There's been so much buzz surrounding this new book, there's even a #StationEleven hashtag over on Twitter - check out some of the comments and reviews.
Emily St. John Mandel was born and raised on the west coast of British Columbia, Canada. She studied contemporary dance at the School of Toronto Dance Theatre and lived briefly in Montreal before relocating to New York.
Station Eleven is her fourth novel and begins with a dramatic end. The Georgia Flu explodes over the surface of the earth like a neutron bomb. News reports put the mortality rate at over 99%; by week two civilization has crumbled. Year twenty sees a band of actors and musicians called the Travelling Symphony move through their territories performing concerts and Shakespeare to the settlements that have grown up there. Twenty years after the pandemic, life feels relatively safe.
But now a new danger looms, and he threatens the hopeful world every survivor has tried to rebuild.
Moving backwards and forwards in time, from the glittering years just before the collapse to the strange and altered world that exists twenty years after, Station Eleven charts the unexpected twists of fate that connects six people: famous actor Arthur Leander; Jeevan - warned about the flu just in time; Arthur’s first wife Miranda; Arthur s oldest friend Clark; Kirsten, a young actress with the Travelling Symphony; and the mysterious and self-proclaimed prophet.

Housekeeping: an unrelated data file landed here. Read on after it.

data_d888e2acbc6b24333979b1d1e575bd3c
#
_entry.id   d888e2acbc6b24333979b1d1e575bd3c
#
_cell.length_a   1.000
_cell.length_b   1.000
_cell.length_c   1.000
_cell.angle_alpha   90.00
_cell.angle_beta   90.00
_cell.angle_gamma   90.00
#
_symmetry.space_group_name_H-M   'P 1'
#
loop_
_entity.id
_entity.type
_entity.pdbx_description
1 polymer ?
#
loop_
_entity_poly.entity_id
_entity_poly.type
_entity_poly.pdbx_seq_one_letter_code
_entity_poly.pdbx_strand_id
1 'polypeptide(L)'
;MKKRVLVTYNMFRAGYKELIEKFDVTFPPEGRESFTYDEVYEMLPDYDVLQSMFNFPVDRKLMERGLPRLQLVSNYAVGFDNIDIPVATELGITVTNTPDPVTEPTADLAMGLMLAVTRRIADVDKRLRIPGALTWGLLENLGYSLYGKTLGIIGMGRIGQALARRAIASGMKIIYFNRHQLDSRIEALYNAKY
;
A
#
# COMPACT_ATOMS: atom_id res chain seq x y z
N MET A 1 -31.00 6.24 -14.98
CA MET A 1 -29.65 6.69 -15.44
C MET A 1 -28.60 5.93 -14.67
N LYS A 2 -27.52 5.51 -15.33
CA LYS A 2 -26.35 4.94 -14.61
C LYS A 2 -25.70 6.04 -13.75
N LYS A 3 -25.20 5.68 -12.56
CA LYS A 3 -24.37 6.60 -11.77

Thrilling, unique and deeply moving, this is a beautiful novel that asks questions about art and fame and about the relationships that sustain us through anything - even the end of the world.
But how does Emily go about writing such a well-received post-apocalyptic narrative? What are her inspirations and what are the secrets of her writing room? Watch this video to hear from Emily herself.